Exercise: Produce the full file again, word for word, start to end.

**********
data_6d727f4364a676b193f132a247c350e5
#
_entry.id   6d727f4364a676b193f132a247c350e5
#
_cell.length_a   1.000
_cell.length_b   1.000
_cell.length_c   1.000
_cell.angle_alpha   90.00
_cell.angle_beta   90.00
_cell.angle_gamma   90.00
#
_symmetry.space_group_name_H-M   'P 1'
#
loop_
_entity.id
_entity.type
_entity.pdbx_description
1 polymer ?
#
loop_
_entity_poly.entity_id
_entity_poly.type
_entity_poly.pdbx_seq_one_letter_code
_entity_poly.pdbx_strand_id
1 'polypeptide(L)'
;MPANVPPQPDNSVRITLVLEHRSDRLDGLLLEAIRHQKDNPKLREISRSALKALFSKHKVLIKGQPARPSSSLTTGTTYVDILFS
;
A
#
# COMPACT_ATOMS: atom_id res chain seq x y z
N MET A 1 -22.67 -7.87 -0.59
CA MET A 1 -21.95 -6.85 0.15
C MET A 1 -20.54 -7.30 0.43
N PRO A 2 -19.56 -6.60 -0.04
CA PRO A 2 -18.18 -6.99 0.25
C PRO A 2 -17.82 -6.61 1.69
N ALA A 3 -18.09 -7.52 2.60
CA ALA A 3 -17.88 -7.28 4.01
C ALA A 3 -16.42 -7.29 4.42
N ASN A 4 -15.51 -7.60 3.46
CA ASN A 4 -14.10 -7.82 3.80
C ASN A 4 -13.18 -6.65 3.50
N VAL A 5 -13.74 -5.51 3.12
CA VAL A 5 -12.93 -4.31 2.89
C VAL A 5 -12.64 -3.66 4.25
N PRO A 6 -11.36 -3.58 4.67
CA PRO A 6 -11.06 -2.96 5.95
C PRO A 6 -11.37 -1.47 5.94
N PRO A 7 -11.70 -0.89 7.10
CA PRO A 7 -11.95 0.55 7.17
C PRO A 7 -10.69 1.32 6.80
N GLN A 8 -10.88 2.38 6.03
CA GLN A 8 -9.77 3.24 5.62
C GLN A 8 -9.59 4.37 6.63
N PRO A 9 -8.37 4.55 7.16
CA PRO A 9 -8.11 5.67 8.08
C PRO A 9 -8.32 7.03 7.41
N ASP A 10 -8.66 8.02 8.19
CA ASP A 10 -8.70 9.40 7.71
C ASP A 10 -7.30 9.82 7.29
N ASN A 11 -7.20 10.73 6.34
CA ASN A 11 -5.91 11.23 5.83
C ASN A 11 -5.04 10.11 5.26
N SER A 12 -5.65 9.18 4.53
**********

data_6d727f4364a676b193f132a247c350e5
#
_entry.id   6d727f4364a676b193f132a247c350e5
#
_cell.length_a   1.000
_cell.length_b   1.000
_cell.length_c   1.000
_cell.angle_alpha   90.00
_cell.angle_beta   90.00
_cell.angle_gamma   90.00
#
_symmetry.space_group_name_H-M   'P 1'
#
loop_
_entity.id
_entity.type
_entity.pdbx_description
1 polymer ?
#
loop_
_entity_poly.entity_id
_entity_poly.type
_entity_poly.pdbx_seq_one_letter_code
_entity_poly.pdbx_strand_id
1 'polypeptide(L)'
;MPANVPPQPDNSVRITLVLEHRSDRLDGLLLEAIRHQKDNPKLREISRSALKALFSKHKVLIKGQPARPSSSLTTGTTYVDILFS
;
A
#
# COMPACT_ATOMS: atom_id res chain seq x y z
N MET A 1 -22.67 -7.87 -0.59
CA MET A 1 -21.95 -6.85 0.15
C MET A 1 -20.54 -7.30 0.43
N PRO A 2 -19.56 -6.60 -0.04
CA PRO A 2 -18.18 -6.99 0.25
C PRO A 2 -17.82 -6.61 1.69
N ALA A 3 -18.09 -7.52 2.60
CA ALA A 3 -17.88 -7.28 4.01
C ALA A 3 -16.42 -7.29 4.42
N ASN A 4 -15.51 -7.60 3.46
CA ASN A 4 -14.10 -7.82 3.80
C ASN A 4 -13.18 -6.65 3.50
N VAL A 5 -13.74 -5.51 3.12
CA VAL A 5 -12.93 -4.31 2.89
C VAL A 5 -12.64 -3.66 4.25
N PRO A 6 -11.36 -3.58 4.67
CA PRO A 6 -11.06 -2.96 5.95
C PRO A 6 -11.37 -1.47 5.94
N PRO A 7 -11.70 -0.89 7.10
CA PRO A 7 -11.95 0.55 7.17
C PRO A 7 -10.69 1.32 6.80
N GLN A 8 -10.88 2.38 6.03
CA GLN A 8 -9.77 3.24 5.62
C GLN A 8 -9.59 4.37 6.63
N PRO A 9 -8.37 4.55 7.16
CA PRO A 9 -8.11 5.67 8.08
C PRO A 9 -8.32 7.03 7.41
N ASP A 10 -8.66 8.02 8.19
CA ASP A 10 -8.70 9.40 7.71
C ASP A 10 -7.30 9.82 7.29
N ASN A 11 -7.20 10.73 6.34
CA ASN A 11 -5.91 11.23 5.83
C ASN A 11 -5.04 10.11 5.26
N SER A 12 -5.65 9.18 4.53